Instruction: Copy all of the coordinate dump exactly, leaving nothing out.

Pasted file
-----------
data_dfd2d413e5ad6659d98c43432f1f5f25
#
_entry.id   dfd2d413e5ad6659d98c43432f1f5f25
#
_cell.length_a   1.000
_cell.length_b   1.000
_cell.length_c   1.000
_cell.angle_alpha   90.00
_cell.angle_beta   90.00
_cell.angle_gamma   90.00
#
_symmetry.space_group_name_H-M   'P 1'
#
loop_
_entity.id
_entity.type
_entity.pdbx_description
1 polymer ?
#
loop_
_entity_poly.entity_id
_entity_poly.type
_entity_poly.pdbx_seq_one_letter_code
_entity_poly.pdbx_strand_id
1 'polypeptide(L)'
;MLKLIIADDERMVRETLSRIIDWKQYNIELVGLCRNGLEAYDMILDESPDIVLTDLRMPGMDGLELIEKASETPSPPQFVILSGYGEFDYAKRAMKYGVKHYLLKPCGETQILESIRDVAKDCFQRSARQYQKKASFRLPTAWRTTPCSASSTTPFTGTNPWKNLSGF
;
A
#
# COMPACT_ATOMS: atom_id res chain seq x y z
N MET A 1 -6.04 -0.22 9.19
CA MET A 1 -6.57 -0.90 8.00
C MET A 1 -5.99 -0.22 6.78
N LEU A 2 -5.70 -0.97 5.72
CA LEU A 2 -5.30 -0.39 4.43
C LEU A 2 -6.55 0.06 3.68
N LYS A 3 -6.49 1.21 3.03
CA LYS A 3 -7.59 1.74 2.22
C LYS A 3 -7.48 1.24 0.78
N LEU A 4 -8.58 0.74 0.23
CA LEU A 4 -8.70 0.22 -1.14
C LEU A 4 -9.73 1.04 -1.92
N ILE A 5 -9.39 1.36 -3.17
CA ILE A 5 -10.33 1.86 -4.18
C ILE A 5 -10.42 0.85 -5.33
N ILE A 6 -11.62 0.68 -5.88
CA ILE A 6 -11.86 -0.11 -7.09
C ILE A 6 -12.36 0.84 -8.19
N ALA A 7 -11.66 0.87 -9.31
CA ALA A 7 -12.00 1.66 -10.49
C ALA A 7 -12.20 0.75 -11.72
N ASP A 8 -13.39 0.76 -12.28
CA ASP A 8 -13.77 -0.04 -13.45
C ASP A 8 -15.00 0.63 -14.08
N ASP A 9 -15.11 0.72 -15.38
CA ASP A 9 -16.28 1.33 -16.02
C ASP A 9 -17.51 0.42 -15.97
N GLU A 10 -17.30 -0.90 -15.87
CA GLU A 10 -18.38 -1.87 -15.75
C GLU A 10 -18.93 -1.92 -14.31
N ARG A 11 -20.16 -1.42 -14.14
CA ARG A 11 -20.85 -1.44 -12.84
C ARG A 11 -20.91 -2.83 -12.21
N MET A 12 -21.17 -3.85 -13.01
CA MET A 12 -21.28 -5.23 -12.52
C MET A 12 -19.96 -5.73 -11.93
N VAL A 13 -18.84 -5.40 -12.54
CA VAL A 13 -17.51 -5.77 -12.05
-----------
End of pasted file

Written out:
data_dfd2d413e5ad6659d98c43432f1f5f25
#
_entry.id   dfd2d413e5ad6659d98c43432f1f5f25
#
_cell.length_a   1.000
_cell.length_b   1.000
_cell.length_c   1.000
_cell.angle_alpha   90.00
_cell.angle_beta   90.00
_cell.angle_gamma   90.00
#
_symmetry.space_group_name_H-M   'P 1'
#
loop_
_entity.id
_entity.type
_entity.pdbx_description
1 polymer ?
#
loop_
_entity_poly.entity_id
_entity_poly.type
_entity_poly.pdbx_seq_one_letter_code
_entity_poly.pdbx_strand_id
1 'polypeptide(L)'
;MLKLIIADDERMVRETLSRIIDWKQYNIELVGLCRNGLEAYDMILDESPDIVLTDLRMPGMDGLELIEKASETPSPPQFVILSGYGEFDYAKRAMKYGVKHYLLKPCGETQILESIRDVAKDCFQRSARQYQKKASFRLPTAWRTTPCSASSTTPFTGTNPWKNLSGF
;
A
#
# COMPACT_ATOMS: atom_id res chain seq x y z
N MET A 1 -6.04 -0.22 9.19
CA MET A 1 -6.57 -0.90 8.00
C MET A 1 -5.99 -0.22 6.78
N LEU A 2 -5.70 -0.97 5.72
CA LEU A 2 -5.30 -0.39 4.43
C LEU A 2 -6.55 0.06 3.68
N LYS A 3 -6.49 1.21 3.03
CA LYS A 3 -7.59 1.74 2.22
C LYS A 3 -7.48 1.24 0.78
N LEU A 4 -8.58 0.74 0.23
CA LEU A 4 -8.70 0.22 -1.14
C LEU A 4 -9.73 1.04 -1.92
N ILE A 5 -9.39 1.36 -3.17
CA ILE A 5 -10.33 1.86 -4.18
C ILE A 5 -10.42 0.85 -5.33
N ILE A 6 -11.62 0.68 -5.88
CA ILE A 6 -11.86 -0.11 -7.09
C ILE A 6 -12.36 0.84 -8.19
N ALA A 7 -11.66 0.87 -9.31
CA ALA A 7 -12.00 1.66 -10.49
C ALA A 7 -12.20 0.75 -11.72
N ASP A 8 -13.39 0.76 -12.28
CA ASP A 8 -13.77 -0.04 -13.45
C ASP A 8 -15.00 0.63 -14.08
N ASP A 9 -15.11 0.72 -15.38
CA ASP A 9 -16.28 1.33 -16.02
C ASP A 9 -17.51 0.42 -15.97
N GLU A 10 -17.30 -0.90 -15.87
CA GLU A 10 -18.38 -1.87 -15.75
C GLU A 10 -18.93 -1.92 -14.31
N ARG A 11 -20.16 -1.42 -14.14
CA ARG A 11 -20.85 -1.44 -12.84
C ARG A 11 -20.91 -2.83 -12.21
N MET A 12 -21.17 -3.85 -13.01
CA MET A 12 -21.28 -5.23 -12.52
C MET A 12 -19.96 -5.73 -11.93
N VAL A 13 -18.84 -5.40 -12.54
CA VAL A 13 -17.51 -5.77 -12.05